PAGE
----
10 A traditional telephone service will continue to function in the event of an electricity outage due to the small current transmitted to it over the copper, which is known as line powering. IP phones or devices connected via the user s computer will not continue to work if there is no power. However, this is not a problem that is unique to IP phones: cordless (DECT) phones have battery limitations and will fail to work if there is no power to the base station; and many office PBXs fail to work during power outages (unless they have a properly maintained battery backup). Required standards Standards bodies, such as the ITU and IETF, have defined several standards for the Internet network and Internet telephony applications. However, the current standards provide no specific features for access to emergency services over VoIP. 4. Possible Solutions The following section details a number of the possible solutions to the issues highlighted in the previous sections. Work is already well underway to implement many of these solutions proposed. Consumer Information VoIP is a relatively new technology and many consumers are only just beginning to experiment with and use VoIP services. Consumer information is therefore essential in order to ensure consumers are able to make informed choices about the communications options on offer. In particular, it is important for consumers to understand the differences in emergency access capabilities between PSTN services and VoIP services, particularly where the VoIP device used resembles a traditional phone. ITSPA s Code of Practice was drafted with the consumer in mind it seeks to ensure that sufficient clarity is provided to the consumer with regards the availability of emergency access. Labelling and announcements Many of the above issues can be addressed by the labelling of devices which resemble traditional PSTN telephones so that their emergency access capabilities are known. If calls to 999 are attempted from devices incapable of making the connection, recorded announcements can also be used to direct the caller to use an alternative telephone. The ITSPA Code of Practice details the labelling and announcement provisions which all ITSPA members are required to abide by (http://www.itspa.org.uk/cop.htm) in order to ensure consumers have the necessary information with regards emergency access functions. Phone configuration standard A standard exists that allows any GSM mobile to dial an emergency call through any GSM mobile network, in any country, with or without a SIM card in the phone. A similar, cost effective standard for VoIP could benefit VoIP telephone users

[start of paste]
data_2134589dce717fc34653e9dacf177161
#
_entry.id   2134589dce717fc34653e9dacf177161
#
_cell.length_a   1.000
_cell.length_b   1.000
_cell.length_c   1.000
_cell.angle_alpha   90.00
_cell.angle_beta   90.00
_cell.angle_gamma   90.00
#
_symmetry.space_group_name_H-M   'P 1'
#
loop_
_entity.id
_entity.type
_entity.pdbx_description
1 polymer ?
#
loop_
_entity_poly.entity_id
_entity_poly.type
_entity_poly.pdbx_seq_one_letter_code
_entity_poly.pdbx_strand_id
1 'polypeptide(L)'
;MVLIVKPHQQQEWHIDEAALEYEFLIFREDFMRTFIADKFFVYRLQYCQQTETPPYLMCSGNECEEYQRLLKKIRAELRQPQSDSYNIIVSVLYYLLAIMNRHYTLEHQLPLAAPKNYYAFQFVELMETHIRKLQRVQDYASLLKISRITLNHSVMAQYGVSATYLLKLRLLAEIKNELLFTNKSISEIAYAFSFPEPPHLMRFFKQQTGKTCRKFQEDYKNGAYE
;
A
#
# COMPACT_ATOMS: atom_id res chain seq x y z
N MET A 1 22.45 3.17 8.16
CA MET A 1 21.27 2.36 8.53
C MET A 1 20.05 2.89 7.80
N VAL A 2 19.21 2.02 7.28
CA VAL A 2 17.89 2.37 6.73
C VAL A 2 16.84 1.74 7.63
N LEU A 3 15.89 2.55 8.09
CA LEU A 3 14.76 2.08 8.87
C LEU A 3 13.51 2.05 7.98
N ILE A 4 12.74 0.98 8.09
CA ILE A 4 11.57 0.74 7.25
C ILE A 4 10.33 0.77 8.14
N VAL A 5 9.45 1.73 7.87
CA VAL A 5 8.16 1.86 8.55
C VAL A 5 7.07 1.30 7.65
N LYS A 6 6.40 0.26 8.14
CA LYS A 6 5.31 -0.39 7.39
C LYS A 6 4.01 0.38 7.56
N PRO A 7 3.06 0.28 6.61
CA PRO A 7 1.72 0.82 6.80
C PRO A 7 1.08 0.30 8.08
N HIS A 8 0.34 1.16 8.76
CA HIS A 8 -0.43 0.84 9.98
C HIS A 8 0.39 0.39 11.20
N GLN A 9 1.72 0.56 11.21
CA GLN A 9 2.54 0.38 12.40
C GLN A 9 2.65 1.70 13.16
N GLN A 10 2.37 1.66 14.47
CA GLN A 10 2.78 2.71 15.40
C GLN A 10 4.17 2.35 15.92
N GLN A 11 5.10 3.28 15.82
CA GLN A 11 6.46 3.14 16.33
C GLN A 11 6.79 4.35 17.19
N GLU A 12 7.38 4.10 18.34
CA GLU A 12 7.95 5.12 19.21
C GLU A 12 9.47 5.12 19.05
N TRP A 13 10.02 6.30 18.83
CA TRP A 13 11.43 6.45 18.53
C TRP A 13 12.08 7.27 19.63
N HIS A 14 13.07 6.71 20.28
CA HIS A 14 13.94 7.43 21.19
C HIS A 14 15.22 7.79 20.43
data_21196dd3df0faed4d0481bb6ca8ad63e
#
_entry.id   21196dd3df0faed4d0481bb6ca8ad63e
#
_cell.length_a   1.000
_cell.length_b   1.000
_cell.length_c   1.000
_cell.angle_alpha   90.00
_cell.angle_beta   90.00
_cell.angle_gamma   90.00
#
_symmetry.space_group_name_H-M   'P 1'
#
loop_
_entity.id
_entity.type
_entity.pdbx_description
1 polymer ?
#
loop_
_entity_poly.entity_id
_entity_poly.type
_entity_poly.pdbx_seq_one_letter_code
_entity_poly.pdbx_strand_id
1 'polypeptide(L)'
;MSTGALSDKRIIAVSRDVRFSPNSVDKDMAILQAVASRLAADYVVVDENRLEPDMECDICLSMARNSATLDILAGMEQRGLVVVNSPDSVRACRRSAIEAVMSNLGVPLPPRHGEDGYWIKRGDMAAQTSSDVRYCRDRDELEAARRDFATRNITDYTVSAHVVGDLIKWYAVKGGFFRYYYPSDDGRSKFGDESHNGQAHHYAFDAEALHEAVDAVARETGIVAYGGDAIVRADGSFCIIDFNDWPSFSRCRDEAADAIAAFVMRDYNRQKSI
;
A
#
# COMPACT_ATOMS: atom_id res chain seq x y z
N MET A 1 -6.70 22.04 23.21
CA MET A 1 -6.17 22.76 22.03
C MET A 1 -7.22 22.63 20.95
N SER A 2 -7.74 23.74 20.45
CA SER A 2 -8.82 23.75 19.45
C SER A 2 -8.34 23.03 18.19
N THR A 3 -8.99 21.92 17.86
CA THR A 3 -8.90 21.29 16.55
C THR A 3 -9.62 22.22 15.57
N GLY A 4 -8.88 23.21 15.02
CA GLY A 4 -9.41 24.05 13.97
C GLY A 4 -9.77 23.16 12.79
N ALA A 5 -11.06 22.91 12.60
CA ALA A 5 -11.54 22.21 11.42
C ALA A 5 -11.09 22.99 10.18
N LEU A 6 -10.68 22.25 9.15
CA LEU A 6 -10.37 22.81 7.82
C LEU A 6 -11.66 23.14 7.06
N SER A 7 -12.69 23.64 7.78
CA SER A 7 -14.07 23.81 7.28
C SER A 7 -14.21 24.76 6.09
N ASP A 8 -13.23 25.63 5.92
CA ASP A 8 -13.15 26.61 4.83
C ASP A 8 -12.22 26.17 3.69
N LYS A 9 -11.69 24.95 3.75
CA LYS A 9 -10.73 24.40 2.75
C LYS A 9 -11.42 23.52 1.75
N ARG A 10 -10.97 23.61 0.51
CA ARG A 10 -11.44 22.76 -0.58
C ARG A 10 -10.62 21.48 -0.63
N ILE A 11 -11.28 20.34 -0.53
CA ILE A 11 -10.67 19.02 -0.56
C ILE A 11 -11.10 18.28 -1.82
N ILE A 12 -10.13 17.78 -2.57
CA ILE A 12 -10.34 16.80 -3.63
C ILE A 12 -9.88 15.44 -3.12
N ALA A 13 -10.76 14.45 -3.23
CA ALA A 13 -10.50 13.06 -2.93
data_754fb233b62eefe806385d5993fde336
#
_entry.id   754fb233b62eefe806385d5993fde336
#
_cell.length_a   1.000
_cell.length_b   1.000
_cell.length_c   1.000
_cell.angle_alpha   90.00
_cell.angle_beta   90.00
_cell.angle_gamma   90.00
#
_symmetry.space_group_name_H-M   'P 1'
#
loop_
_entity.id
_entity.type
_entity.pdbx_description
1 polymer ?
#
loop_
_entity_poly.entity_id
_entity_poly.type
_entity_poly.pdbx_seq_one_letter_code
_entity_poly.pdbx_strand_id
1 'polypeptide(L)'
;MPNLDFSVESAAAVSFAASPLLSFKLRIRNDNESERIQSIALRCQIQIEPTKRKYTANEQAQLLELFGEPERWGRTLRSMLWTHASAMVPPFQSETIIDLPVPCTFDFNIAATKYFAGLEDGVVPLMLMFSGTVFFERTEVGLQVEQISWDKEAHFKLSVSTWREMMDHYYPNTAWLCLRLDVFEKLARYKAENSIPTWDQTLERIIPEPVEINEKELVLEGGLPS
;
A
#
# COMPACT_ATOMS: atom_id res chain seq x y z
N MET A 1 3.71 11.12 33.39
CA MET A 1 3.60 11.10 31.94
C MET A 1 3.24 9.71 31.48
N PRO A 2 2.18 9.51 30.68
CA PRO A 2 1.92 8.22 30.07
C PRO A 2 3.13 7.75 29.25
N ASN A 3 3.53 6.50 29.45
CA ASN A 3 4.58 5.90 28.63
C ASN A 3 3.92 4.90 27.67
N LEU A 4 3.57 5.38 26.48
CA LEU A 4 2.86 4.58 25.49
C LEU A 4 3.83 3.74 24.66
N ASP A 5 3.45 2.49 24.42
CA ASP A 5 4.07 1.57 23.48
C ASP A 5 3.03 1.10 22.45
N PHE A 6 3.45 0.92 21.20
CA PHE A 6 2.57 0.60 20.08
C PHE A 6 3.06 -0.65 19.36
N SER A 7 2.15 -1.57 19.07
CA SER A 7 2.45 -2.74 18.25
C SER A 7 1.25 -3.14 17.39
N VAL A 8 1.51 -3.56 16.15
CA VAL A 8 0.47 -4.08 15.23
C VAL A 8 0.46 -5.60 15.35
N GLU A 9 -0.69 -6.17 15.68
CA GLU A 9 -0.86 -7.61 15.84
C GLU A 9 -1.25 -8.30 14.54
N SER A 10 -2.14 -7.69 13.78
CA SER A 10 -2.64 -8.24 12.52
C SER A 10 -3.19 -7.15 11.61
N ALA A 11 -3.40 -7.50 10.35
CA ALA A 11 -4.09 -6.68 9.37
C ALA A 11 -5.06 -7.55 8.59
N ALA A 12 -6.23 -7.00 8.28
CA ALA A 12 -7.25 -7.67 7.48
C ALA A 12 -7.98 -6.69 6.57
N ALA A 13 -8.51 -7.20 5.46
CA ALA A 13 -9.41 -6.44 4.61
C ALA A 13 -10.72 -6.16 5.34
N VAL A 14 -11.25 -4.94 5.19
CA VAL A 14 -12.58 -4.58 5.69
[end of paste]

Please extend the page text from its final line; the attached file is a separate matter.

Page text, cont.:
11 In order to address the emergency access via VoIP issues (including location information), a standard would have to answer such questions as: How does the telephone discover its IP address? DHCP 6 is a standard that already serves this purpose, but there may be other ways that a phone can find an IP address in an urgent situation. How does the phone recognise emergency calls? The DHCP server could give the phone a list of emergency numbers for the local jurisdiction. Alternatively, the phone could query a public database server that determines the phone's country by looking at the IP address and then give the phone a list of valid emergency numbers for that country. Where does the phone send the emergency calls to? Does it send them to the local telephone server in an office, to the Internet Service Provider, to the VoIP company, or directly to a server operated by the emergency services? This behaviour can also be determined dynamically by querying a public database or a DHCP server. Should the phone be able to submit information to the emergency services out-of-band, for instance, the user's preferred language, address/location data? Such information could be manually entered into the phone or entered from a DHCP server. The information could be relayed to the emergency services using an XML format or the SIMPLE protocol. Location discovery standards Location discovery is a problem that must be addressed through co-operation between the emergency services and ISPs. There are several details to be worked out: If the call originates behind a proxy IP 7, the emergency services must be able to find the real IP where the call originates. It is important to have a mechanism for the emergency services to distinguish proxy/nat server IPs from the IPs of real users; Once the user's real IP is known, the emergency services must be able to discover the geographic location where that IP address is used; The emergency services must be able to determine if a call is originating from a different country and either direct the call to the correct country, or at the very least make sure the operator who takes the call is aware that the caller is abroad. Such calls may relate to emergencies within the country, for instance, a crime about to take place. Work in progress An NICC task group looking at emergency location information over IP networks is currently discussing a solution to this problem and has highlighted the following possibilities (for further information, please see the annex): 6 Dynamic Host Configuration Protocol - protocol for assigning dynamic IP addresses to devices on a network. 7 An IP address is a 32-bit number that identifies each sender or receiver of information that is sent in packets across the Internet